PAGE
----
When Edward De Bono spoke about the six thinking hats way back, he definitely did not visualize the emerging field of data science. The hats were meant to be an aid for lateral thinking and brainstorming. Over the years, the hats have seen many creative uses in the corporate world. 3M used the six thinking hats for new product development, a new type of duct tape. Boeing used the six thinking hats to resolve a management vs. union deadlock. And J. Walter Thompson is reported to have used the method to develop an ad campaign for the Ford Focus.

Can the 6 thinking hats really enable such lateral thinking or am I talking through my hat? And where do data scientists come into this argument?

An average data-scientist does have to wear multiple hats to do his job, from mining through data to delivering insights that make a difference. But the six thinking hats are not just tools for brainstorming, they are the tools for his job; hats she/he needs to juggle everyday, all 6 of them, to be precise, to be successful at work.

Here’s how:

The white hat:

**1.Bono says: the White Hat** calls for information known or needed. "The facts, just the facts."

The data scientist needs: Data, just the data, in all its myriad shapes and sizes from historical customer transactions to syndicated research papers, from the unstructured text data in social media to the king of all data, Big Data. Data is his morning caffeine fix, the starting point for his work, his job, his life.

The blue hat:

**2.Bono says: the blue hat is** used to manage the thinking process. It ensures that the 'Six Thinking Hats' guidelines are observed.

The data scientist needs: The blue hat to generate insights from the cartloads of data he sees every hour. The blue hat applies to the statistical algorithms he needs to use; shuffling from logistic regression one day to perfecting Natural Language processing the next; from analyzing normality one day to researching Black Swan events the next, as easily as if they were multi-colored candies to choose from a candy store.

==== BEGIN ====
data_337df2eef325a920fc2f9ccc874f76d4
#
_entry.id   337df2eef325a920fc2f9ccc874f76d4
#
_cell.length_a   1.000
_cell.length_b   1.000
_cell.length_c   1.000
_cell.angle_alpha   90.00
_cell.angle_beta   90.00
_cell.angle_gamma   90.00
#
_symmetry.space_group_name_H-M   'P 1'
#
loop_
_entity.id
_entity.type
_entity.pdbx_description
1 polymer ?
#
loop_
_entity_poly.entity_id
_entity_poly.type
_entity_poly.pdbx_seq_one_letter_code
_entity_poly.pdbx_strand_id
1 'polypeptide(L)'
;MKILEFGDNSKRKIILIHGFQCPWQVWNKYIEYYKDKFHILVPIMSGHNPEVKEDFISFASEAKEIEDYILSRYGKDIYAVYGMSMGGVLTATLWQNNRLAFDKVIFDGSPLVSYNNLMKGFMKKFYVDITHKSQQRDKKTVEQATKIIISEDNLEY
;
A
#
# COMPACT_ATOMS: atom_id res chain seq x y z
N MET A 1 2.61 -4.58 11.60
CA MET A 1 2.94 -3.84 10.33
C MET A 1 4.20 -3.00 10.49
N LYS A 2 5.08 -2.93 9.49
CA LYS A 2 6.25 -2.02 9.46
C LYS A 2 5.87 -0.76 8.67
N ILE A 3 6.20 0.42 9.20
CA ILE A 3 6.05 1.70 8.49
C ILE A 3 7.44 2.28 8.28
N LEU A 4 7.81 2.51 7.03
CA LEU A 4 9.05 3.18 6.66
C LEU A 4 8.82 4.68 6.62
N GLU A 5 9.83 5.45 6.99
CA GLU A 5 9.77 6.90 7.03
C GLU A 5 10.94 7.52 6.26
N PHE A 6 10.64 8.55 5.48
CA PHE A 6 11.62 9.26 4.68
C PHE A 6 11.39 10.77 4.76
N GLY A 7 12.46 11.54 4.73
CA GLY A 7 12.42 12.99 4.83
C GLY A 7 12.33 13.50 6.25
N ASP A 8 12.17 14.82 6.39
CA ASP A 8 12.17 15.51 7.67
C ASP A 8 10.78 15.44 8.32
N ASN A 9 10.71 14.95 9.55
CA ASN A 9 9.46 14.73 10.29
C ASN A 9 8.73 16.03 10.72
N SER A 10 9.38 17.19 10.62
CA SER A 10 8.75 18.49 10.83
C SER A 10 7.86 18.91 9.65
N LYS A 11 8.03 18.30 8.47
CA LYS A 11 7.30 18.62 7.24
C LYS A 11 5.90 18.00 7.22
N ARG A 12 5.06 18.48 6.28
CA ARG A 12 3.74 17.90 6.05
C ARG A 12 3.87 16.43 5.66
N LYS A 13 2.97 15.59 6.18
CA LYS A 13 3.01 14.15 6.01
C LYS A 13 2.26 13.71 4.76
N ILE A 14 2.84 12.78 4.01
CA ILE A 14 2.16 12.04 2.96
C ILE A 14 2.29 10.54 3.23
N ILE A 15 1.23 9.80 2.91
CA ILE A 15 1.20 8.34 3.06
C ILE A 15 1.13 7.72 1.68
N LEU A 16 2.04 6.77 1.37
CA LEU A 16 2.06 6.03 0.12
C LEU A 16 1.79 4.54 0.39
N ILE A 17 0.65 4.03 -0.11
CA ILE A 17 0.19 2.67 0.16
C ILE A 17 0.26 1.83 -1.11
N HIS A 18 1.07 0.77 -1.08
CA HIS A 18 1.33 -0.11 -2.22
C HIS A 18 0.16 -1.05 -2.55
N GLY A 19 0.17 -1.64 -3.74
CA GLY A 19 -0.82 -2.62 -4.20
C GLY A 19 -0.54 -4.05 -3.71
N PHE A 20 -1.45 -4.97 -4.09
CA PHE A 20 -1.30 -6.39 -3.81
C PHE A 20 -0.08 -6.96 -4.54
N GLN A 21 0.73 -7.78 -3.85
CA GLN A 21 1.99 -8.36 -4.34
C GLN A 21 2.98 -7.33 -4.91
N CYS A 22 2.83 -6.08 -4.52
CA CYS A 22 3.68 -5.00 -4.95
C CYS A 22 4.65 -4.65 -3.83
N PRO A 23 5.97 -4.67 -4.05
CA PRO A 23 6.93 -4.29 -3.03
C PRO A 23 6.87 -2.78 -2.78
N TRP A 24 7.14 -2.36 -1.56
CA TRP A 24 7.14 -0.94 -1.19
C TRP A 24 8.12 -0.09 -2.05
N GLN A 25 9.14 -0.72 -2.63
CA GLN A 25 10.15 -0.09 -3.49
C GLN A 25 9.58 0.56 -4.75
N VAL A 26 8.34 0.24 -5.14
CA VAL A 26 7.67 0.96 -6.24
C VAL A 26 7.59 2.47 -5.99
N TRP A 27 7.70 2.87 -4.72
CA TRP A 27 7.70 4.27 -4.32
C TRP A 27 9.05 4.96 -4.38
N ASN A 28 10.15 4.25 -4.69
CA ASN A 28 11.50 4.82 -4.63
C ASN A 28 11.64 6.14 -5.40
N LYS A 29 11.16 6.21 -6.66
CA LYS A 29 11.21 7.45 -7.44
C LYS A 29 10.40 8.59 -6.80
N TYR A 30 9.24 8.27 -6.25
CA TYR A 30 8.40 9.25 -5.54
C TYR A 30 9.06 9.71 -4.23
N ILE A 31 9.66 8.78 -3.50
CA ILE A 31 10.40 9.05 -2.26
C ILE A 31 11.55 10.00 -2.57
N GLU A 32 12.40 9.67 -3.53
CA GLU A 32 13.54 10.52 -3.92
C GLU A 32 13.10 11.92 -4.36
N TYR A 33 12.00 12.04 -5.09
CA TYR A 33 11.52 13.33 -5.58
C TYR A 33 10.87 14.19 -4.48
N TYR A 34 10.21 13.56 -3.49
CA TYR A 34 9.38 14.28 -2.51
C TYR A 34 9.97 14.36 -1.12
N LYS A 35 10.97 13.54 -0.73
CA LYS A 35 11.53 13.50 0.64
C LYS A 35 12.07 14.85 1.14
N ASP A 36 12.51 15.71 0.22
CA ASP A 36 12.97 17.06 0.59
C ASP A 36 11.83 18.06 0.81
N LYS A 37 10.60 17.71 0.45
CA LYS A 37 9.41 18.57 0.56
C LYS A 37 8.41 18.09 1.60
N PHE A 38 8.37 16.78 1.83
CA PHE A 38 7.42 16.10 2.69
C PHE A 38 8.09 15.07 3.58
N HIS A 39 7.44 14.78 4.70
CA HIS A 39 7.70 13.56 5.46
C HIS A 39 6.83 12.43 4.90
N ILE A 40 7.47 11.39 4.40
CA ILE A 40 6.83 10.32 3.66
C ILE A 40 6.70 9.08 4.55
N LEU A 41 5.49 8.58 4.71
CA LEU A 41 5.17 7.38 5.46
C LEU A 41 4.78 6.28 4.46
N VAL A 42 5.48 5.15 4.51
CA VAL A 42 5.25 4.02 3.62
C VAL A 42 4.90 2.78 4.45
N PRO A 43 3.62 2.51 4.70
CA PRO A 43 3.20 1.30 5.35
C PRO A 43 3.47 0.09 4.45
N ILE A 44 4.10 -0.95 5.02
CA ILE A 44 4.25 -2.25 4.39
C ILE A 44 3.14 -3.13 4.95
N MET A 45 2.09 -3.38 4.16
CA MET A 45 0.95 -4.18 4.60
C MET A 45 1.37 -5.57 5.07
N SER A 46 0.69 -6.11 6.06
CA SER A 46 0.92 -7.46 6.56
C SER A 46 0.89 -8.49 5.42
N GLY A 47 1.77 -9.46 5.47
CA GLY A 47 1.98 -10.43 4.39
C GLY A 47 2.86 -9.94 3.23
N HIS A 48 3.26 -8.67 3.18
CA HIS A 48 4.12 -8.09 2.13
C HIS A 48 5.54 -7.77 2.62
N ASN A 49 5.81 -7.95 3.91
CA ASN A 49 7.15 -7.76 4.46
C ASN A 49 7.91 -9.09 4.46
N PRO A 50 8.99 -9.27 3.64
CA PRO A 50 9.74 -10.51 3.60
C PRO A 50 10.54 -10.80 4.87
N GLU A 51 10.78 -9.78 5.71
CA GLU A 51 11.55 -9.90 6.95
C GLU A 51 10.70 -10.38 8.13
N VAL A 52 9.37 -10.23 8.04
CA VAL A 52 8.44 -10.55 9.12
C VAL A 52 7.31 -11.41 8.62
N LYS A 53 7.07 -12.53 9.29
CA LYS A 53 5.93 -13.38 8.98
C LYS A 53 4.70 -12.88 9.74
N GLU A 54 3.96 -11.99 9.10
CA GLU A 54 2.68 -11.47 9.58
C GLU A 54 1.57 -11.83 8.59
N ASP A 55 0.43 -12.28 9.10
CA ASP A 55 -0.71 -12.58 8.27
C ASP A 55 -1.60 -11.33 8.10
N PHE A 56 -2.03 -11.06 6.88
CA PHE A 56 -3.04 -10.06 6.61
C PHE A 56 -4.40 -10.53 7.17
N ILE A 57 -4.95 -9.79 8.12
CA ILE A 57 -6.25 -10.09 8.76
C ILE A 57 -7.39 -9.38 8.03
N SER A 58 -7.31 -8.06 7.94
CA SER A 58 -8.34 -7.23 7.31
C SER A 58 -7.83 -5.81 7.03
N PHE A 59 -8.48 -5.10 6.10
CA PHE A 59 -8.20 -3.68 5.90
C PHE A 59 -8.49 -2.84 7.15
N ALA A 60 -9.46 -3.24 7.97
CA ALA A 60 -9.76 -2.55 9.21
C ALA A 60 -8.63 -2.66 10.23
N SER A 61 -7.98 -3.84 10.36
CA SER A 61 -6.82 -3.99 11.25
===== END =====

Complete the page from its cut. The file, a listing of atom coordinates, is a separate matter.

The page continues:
The black hat:

**3.Bono says: The Black Hat **is judgment, the devil's advocate or why something may not work.

The data scientist needs the black hat to develop hypothesis based analysis. The fanciest statistical model may not work if the assumptions behind it are not sound. Donning a black hat, the data scientist can play the roles of the lawyer and the accused, both at the same time and free himself from the paralysis that data can lead to without arguing the whys and hows of analysis at every step of the way.

The yellow hat:

**4. Bono says: The Yellow Hat** symbolizes brightness and optimism.

The data scientist needs large doses of the yellow hat, everyday. Just when the deadline approaches, the project scope gets changed; just when he thought his model was working perfectly, a new variable gets literally dropped out of a hat, not one of Bono’s 6. Yellow hat, is not just a hat, it’s a survival tool for the data scientist’s day in the highs and lows of the data valley.

The red hat:

**5. Bono says: The Red Hat:** signifies feelings, hunches and intuition.

Intuitively, the data scientist does not depend on intuition, right? He has his data to back him. But then there are dark spaces that even the biggest of big data cannot reach, there are business rules that need to be applied for every statistical model; just that right way of looking at data that develops into the “Erureka” beer and diaper insights moment every data scientist dreams of making on the road to creating new “Moneyball” history. Call it trial and error, or simply, red hat.

The green hat:

**6. Bono says: The Green Hat**: focuses on creativity: the possibilities, alternatives and new ideas.

The data scientist needs the green hat to think out of his self-made data box. In today’s data rich, insight poor (DRIP) world, the green hat helps the data scientist to think of new innovative techniques, use visualization and infographic tools and make his data and insights show the real business value to busy executives who need something that stands out from the data clutter in their constant effort to hang on to their hats and take decisions that spell ROI and business impact.

There it is. 6 thinking hats in the life of the data scientist. Does it make you want to toss your hat into the ring? Juggling six hats all day long to get an ounce of insight from an ocean of data?

Pablo Picasso once said, “To draw, you must close your eyes and sing.” But juggling six hats? That might deserve a resounding hats off, all 6 of them.

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